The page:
I also don't blame urban millennials are living most of their lives within a 4 sq mile bubble. Charlotte is very conservative and family oriented outside of its urban core. OKC is even moreso. If people aren't married with kids and don't want to live the suburban Republican life they have little reason to spend much time in the suburbs of these smaller cities.

Bottom line, if you are willing to let go of stereotypes and what is "cool", most cities with a metro population of 1 million or higher will offer some sort of trendy, urban living. It may not be on the level of Austin or Portland but it's there, and its usually at a much more affordable cost allowing you to enjoy more of what the place does offer.
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Old 10-23-2015, 04:49 PM
 
29,973 posts, read 27,489,279 times
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Think Millennials Prefer The City? Think Again. | FiveThirtyEight

More millennials are changing their minds about the suburbs - Business Insider

Young Americans: Yearning for the Suburbs, Stuck in the City - The Atlantic
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Old 10-23-2015, 04:57 PM
 
Location: The middle of nowhere
9,135 posts, read 4,165,633 times
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I think there is definitely a divide between millennials who get married and have kids and those who don't. Single millennials without kids are far more likely to prefer urban areas. Once kids are in the picture, you have to start thinking about things like schools, safety, and space to play outside so its understandable they would gravitate towards the suburbs. Schools is the biggest thing as most of the nation's urban school districts are inferior to the better-funded suburban ones.

The question of whether more millennials prefer the suburbs vs the city is only a part of the picture. 30 years ago, pretty much everyone went to the suburbs by default in all but a few major metropolitan areas. The only people who lived in the urban core were people who couldn't afford anything better. Today, the urban core is becoming a revitalized place in many cities nationwide. It's a place people want to live and not a place people end up trapped in. If just 1/3 of millennials prefer the urban core and stay there, that means there is plenty of demand for further urban revitalization.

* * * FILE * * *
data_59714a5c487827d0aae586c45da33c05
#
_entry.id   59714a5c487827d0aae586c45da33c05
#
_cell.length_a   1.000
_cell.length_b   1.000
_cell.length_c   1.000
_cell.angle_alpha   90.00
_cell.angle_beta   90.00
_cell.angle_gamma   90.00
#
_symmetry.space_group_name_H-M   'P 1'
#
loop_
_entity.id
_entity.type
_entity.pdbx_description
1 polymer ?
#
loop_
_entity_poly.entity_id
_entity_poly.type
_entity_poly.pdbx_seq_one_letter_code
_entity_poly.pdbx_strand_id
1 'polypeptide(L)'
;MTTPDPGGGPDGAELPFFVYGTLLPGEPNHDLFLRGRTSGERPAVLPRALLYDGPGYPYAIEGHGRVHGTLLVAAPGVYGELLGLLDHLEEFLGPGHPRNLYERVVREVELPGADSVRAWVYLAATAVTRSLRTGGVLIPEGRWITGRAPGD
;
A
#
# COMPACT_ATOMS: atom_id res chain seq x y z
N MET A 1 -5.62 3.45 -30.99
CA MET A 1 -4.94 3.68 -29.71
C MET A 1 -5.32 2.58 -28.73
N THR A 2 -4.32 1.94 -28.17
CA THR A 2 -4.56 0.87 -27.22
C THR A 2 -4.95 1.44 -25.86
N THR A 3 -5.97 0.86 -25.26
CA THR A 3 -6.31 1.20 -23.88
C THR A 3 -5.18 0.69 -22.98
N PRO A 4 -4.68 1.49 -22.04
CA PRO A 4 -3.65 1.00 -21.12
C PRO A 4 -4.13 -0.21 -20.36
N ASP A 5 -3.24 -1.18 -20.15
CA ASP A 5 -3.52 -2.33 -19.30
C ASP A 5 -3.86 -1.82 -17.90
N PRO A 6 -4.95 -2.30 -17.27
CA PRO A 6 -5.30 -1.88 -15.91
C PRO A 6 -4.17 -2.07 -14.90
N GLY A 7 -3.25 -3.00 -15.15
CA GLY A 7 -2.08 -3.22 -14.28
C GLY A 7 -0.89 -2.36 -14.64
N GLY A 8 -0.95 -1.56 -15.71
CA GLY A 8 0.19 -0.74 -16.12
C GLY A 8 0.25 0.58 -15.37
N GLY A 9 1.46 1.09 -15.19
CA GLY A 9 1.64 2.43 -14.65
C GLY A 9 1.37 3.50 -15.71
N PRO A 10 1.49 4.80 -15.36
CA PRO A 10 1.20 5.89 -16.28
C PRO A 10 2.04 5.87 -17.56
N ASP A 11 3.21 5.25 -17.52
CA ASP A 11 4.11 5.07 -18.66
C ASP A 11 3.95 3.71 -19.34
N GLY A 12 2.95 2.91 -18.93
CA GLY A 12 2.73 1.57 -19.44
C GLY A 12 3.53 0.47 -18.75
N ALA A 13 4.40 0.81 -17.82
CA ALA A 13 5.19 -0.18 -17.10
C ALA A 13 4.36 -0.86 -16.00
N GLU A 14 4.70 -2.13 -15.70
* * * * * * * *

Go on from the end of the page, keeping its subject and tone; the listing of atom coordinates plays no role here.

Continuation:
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Old 10-23-2015, 05:00 PM
 
1,376 posts, read 1,010,929 times
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US cities are too expensive right now--best to go to an cheaper international city like Paris or Tokyo. Just bring lots of US currency!
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Old 10-23-2015, 06:15 PM
 
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I thought Tokyo as the most expensive city in the world.
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Old 10-23-2015, 07:05 PM
 
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$1500 or $1600 for a 1 bedroom even if it's not right in the city is still extremely cheap. Not a bad deal.
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Old 10-23-2015, 07:11 PM
 
Location: Jacksonville, FL
11,145 posts, read 14,159,071 times
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Quote:
Originally Posted by NOVA_guy View Post
$1500 or $1600 for a 1 bedroom even if it's not right in the city is still extremely cheap. Not a bad deal.
You've gotta be kidding me. $1,500 is expensive, even for a 2 bedroom, especially not being right in the city.
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Old 10-23-2015, 07:12 PM
 
56,840 posts, read 81,169,050 times
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Quote:
Originally Posted by bawac34618 View Post
I think there is definitely a divide between millennials who get married and have kids and those who don't. Single millennials without kids are far more likely to prefer urban areas. Once kids are in the picture, you have to start thinking about things like schools, safety, and space to play outside so its understandable they would gravitate towards the suburbs. Schools is the biggest thing as most of the nation's urban school districts are inferior to the better-funded suburban ones.

The question of whether more millennials prefer the suburbs vs the city is only a part of the picture. 30 years ago, pretty much everyone went to the suburbs by default in all but a few major metropolitan areas. The only people who lived in the urban core were people who couldn't afford anything better. Today, the urban core is becoming a revitalized place in many cities nationwide. It's a place people want to live and not a place people end up trapped in. If just 1/3 of millennials prefer the urban core and stay there, that means there is plenty of demand for further urban revitalization.
Also, urban school districts are incentivizing in regards to keeping families within the city. For instance, Kalamazoo has the Kalamazoo Promise. Syracuse and Buffalo have Say Yes to Education. Both programs offer scholarships for kids that graduate from those school districts to a select group of colleges and there is some other criteria. So, cities are using such programs in order to keep families within city limits. https://www.kalamazoopromise.com

Home - Say Yes to Education